they are justifiably accurate to the minute.

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Created

Date Created
2015

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Complexity leadership theory and innovation: a new framework for innovation leadership

Description

The healthcare system is plagued with increasing cost and poor quality outcomes. A major contributing factor for these issues is that outdated leadership practices, such as leader-centricity, linear thinking, and poor readiness for innovation, are being used in healthcare organizations.

The healthcare system is plagued with increasing cost and poor quality outcomes. A major contributing factor for these issues is that outdated leadership practices, such as leader-centricity, linear thinking, and poor readiness for innovation, are being used in healthcare organizations. Through a qualitative case study analysis of innovation implementation, a new framework of leadership was uncovered. This framework presented new characteristics of leaders that led to the successful implementation of an innovation. Characteristics uncovered included boundary spanning, risk taking, visioning, leveraging opportunity, adaptation, coordination of information flow, and facilitation. These characteristics describe how leaders throughout the system were able to influence information flow, relationships, connections, and organizational context to implement innovation.

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Agent

Created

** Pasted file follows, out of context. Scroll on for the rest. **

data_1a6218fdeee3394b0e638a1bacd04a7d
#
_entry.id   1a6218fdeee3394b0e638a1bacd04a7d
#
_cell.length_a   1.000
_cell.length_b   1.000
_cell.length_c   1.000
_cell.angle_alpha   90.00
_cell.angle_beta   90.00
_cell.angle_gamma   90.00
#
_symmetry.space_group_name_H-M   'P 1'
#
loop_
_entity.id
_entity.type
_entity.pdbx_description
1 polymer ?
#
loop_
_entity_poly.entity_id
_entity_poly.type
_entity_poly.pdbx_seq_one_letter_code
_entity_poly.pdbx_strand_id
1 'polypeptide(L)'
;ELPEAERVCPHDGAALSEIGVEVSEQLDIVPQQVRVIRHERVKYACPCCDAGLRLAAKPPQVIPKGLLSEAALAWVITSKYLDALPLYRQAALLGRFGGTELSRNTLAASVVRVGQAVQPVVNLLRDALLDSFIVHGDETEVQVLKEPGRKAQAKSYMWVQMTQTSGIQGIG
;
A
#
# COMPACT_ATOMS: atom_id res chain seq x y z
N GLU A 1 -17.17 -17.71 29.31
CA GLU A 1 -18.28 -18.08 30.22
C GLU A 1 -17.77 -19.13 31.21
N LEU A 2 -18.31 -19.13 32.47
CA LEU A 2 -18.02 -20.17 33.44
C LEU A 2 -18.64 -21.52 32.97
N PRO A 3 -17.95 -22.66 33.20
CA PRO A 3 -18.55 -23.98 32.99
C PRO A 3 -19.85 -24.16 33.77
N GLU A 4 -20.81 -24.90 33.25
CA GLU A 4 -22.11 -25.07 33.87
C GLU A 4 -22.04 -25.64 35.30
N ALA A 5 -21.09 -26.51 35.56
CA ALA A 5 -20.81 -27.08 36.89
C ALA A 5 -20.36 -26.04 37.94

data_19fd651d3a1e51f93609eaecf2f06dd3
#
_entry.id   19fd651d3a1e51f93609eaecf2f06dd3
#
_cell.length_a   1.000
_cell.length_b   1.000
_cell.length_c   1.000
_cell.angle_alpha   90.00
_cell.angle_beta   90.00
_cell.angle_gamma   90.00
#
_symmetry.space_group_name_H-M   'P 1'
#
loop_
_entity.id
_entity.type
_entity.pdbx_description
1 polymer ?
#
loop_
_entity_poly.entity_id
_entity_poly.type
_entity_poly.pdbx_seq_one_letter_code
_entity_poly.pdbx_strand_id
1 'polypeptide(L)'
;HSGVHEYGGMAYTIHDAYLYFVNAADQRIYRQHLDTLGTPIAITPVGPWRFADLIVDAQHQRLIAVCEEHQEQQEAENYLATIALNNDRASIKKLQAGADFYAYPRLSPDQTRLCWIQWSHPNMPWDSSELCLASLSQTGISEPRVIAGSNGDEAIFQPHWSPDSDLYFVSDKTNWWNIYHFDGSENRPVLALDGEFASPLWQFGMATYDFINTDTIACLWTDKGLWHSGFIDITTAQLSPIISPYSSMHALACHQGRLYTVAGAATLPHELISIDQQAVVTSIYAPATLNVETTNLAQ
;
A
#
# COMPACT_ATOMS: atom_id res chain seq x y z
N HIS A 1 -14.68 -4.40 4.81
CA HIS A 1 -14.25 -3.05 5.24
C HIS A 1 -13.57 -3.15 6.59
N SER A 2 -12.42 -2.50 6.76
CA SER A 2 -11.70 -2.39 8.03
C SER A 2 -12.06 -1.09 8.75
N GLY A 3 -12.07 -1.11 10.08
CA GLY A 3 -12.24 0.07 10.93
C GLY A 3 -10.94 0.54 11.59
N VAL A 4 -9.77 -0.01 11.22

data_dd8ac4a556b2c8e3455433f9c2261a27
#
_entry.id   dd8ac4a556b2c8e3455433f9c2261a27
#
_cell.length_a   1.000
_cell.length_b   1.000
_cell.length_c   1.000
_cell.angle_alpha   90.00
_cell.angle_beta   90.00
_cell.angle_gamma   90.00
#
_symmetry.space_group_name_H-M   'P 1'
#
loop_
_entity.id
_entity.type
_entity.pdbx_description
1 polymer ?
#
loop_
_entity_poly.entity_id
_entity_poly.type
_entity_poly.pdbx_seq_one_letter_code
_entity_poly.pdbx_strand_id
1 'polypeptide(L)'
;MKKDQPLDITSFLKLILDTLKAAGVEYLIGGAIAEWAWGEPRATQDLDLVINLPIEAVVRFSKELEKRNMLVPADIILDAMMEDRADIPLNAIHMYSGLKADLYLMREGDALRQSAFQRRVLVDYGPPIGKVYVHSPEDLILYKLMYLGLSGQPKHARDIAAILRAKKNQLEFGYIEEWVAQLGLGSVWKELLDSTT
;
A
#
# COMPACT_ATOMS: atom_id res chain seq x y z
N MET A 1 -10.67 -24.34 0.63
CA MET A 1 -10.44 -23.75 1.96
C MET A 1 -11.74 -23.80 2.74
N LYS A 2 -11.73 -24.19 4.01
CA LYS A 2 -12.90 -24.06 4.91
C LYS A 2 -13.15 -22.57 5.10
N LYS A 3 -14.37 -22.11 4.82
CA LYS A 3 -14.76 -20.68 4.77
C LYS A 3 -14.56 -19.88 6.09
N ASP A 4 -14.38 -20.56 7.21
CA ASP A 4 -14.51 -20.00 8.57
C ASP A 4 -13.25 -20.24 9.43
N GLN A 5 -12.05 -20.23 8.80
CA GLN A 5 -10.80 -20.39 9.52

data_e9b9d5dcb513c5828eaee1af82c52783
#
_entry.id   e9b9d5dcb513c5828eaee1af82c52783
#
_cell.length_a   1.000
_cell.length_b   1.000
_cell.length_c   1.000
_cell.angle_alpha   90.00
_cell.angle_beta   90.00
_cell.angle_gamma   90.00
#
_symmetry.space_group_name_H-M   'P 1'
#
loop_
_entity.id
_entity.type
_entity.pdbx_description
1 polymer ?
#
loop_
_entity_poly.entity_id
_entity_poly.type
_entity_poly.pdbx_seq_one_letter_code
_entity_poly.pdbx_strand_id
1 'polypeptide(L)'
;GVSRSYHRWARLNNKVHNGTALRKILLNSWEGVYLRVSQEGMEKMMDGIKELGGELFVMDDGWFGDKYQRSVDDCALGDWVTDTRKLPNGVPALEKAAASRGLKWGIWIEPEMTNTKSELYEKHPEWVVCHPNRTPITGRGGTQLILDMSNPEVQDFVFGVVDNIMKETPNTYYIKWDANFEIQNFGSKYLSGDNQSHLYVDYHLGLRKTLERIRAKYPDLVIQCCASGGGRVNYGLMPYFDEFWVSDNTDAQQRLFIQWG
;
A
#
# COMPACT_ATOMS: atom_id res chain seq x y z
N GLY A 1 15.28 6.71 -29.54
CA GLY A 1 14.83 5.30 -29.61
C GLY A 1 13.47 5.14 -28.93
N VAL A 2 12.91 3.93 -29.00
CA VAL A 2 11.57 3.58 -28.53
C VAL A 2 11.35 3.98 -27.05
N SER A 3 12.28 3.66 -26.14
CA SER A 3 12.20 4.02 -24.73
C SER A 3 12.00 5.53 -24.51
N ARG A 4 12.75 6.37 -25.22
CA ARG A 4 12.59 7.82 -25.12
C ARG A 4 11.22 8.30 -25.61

Date Created
2013

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Research, design and validation of a cognitive aid to support the reprocessing of flexible endoscopes

Description

The objective of this project was to evaluate human factors based cognitive aids on endoscope reprocessing. The project stems from recent failures in reprocessing (cleaning) endoscopes, contributing to the spread of harmful bacterial and viral agents between patients.

The objective of this project was to evaluate human factors based cognitive aids on endoscope reprocessing. The project stems from recent failures in reprocessing (cleaning) endoscopes, contributing to the spread of harmful bacterial and viral agents between patients. Three themes were found to represent a majority of problems: 1) lack of visibility (parts and tools were difficult to identify), 2) high memory demands, and 3) insufficient user feedback. In an effort to improve completion rate and eliminate error, cognitive aids were designed utilizing human factors principles that would replace existing manufacturer visual aids. Then, a usability test was conducted, which compared the endoscope reprocessing performance of novices using the standard manufacturer-provided visual aids and the new cognitive aids. Participants successfully completed 87.1% of the reprocessing procedure in the experimental condition with the use of the cognitive aids, compared to 46.3% in the control condition using only existing support materials. Twenty-five of sixty subtasks showed significant improvement in completion rates. When given a cognitive aid designed with human factors principles, participants were able to more successfully complete the reprocessing task. This resulted in an endoscope that was more likely to be safe for patient use.

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Agent

Created

Date Created
2011

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A novel, low-cost viral load diagnostic for HIV-1 and assessing barriers to adoption of technology in Tanzania

Description

HIV/AIDS is the sixth leading cause of death worldwide and the leading cause of death among women of reproductive age living in low-income countries. Clinicians in industrialized nations monitor the efficacy of antiretroviral drugs and HIV disease progression with the